The Kinesiology and Health Promotion (KHP) department will hold its annual event “The Beat Goes On” on Monday, Oct. 24, at 6 p.m in Sartain Hall.
The “Beat Goes On” is a dance program that showcases various types of dance taught within the KHP program for the education and entertainment of the public.
Jessica Richards, a graduate teaching assistant for the KHP department from Eufaula, said that the KHP department teaches a variety of classes, such as Methods of Teaching Dance, Yoga and Ballroom Dance.
In these courses, students learn universal styles of dancing that represent many countries and cultures around the world.
“ ‘The Beat Goes On’ represents dancing in a universal light and has continued to stand the test of time in a world that is consumed in a fast-paced lifestyle,” Richards said.
According to Catherine Flynn, a professor within the KHP department, the department aims to integrate informative introductions of the dances about their origins and characteristics within the performances.
“Students will show their skills in tango, foxtrot, cha cha, waltz, swing, folk dances, rhythmic gymnastics, clogging and line dance,” Flynn said.
“We will also try to get audience participation by inviting everyone down to the floor to do some line dancing.”
Participating students are not only KHP majors, but students from a variety of majors who enroll in the courses to satisfy elective curriculum requirements.
This year, preschoolers from Charles Henderson Preschool will also participate in “The Beat Goes On.”
According to Candice Howard-Shaughnessy, a professor in the KHP department, the children are involved in a perceptual-motor program at the Hank Jones Early Childhood Center implemented by physical education majors from Troy University.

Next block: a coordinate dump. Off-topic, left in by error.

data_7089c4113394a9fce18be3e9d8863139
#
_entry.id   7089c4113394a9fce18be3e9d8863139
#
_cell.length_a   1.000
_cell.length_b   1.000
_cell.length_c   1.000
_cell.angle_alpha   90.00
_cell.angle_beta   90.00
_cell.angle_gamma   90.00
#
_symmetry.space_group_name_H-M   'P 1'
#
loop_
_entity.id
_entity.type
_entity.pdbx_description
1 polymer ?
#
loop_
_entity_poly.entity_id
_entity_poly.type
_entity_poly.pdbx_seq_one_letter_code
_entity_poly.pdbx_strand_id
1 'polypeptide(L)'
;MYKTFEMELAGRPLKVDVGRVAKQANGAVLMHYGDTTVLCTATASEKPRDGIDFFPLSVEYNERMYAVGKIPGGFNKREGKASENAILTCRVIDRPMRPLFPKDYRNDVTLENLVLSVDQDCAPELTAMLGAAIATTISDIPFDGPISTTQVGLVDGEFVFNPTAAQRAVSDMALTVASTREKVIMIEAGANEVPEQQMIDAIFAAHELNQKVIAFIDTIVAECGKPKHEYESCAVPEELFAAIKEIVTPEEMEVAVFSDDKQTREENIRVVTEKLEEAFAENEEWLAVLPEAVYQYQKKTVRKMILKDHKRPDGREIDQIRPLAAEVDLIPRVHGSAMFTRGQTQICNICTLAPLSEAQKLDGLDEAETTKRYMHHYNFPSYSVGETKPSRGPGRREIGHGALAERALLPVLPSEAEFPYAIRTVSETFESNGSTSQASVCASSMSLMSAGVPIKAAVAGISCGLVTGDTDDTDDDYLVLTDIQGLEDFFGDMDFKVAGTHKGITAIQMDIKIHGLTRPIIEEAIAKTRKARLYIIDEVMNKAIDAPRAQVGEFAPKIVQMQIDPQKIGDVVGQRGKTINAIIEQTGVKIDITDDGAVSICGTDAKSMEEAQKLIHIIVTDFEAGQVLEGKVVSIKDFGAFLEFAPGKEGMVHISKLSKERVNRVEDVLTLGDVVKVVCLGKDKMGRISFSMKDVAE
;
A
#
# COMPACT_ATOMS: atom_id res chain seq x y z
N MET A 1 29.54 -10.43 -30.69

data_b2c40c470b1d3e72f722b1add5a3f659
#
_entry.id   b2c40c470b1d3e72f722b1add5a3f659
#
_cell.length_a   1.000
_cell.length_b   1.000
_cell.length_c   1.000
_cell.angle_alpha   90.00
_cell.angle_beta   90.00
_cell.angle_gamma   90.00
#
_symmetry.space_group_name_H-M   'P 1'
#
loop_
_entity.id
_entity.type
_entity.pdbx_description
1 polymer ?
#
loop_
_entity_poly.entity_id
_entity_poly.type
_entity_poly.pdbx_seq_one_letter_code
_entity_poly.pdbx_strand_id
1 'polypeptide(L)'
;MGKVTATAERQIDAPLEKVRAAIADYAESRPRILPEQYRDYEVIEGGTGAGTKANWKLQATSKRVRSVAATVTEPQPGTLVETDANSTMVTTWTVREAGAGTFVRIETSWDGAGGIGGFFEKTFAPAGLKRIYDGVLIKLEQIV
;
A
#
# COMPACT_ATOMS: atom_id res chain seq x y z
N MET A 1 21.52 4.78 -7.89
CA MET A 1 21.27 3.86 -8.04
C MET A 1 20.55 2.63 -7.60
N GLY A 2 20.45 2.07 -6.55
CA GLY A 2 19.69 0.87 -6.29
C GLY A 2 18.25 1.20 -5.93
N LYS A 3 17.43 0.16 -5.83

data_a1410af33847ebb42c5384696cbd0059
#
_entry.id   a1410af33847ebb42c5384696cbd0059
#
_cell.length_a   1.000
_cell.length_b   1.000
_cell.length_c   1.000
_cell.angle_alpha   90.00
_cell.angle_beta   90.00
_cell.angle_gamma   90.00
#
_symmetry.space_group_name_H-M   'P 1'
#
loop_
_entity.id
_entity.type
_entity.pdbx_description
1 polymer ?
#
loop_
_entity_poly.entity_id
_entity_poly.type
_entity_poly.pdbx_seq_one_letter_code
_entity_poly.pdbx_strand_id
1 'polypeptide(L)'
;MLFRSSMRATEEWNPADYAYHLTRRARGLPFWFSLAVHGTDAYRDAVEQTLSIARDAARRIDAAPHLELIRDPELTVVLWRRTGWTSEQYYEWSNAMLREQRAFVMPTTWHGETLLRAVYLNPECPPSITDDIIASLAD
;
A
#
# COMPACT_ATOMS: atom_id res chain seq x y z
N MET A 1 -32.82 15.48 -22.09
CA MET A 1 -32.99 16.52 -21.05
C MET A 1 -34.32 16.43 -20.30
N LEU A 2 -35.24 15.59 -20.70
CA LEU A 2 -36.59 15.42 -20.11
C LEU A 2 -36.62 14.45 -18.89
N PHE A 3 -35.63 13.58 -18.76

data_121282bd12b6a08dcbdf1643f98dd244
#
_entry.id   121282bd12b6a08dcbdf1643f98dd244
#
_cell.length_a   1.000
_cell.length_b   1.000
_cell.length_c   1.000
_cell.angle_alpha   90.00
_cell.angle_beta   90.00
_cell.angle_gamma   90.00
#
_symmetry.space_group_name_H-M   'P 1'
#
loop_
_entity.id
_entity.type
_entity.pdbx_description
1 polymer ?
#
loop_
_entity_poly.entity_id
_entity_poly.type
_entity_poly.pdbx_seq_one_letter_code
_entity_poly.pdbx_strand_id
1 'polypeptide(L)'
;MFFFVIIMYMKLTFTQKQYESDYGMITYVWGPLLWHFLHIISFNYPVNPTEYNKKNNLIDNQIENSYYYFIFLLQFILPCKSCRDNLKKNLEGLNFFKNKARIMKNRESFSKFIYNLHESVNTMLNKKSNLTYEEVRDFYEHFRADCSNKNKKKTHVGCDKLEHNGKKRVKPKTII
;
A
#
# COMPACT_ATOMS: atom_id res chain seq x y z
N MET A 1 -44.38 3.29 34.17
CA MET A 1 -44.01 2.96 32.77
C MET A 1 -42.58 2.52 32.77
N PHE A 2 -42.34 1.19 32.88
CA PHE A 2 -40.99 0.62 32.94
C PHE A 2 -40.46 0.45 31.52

According to Howard-Shaughnessy, a perceptual motor program is a group activity with a ratio of at least one adult per three students. The program was jointly devised by physiotherapists, occupational and speech pathologists familiar with the particular needs of special needs students.
The program aims to train the nervous system so that a child develops the ability to remember patterns of movement, sequences of sounds, and the look and feel of things.
“Dance is included in the program, and this year the preschoolers learned three short dances to perform,” said Howard-Shaughnessy.
As a past participant, Richards said that the event prepares future physical educators for their careers by helping them to overcome their fear of crowds.
“You obviously cannot lead a classroom of students if you are intimidated,” Richards said.
Richards said that the event has taught her how to incorporate a small dance unit into a physical education curriculum to break up the monotony of sport-related physical education activities.
The event has been held for over 30 years, and the department hopes to continue to put on the event each fall semester, free of charge and open to the public.
Flynn said that the event truly represents the motto of Troy University: to educate the mind to think (memorizing the moves), the heart to feel (the music and rhymes) and the body to act (the actual performance).
With spring registration around the corner, the KHP department encourages students to enroll in one of the many electives to be offered, such as beginning yoga, ballroom dance and step aerobics.
“Those classes normally fill up very quickly, so if students want to get in, they should register early,” Flynn said.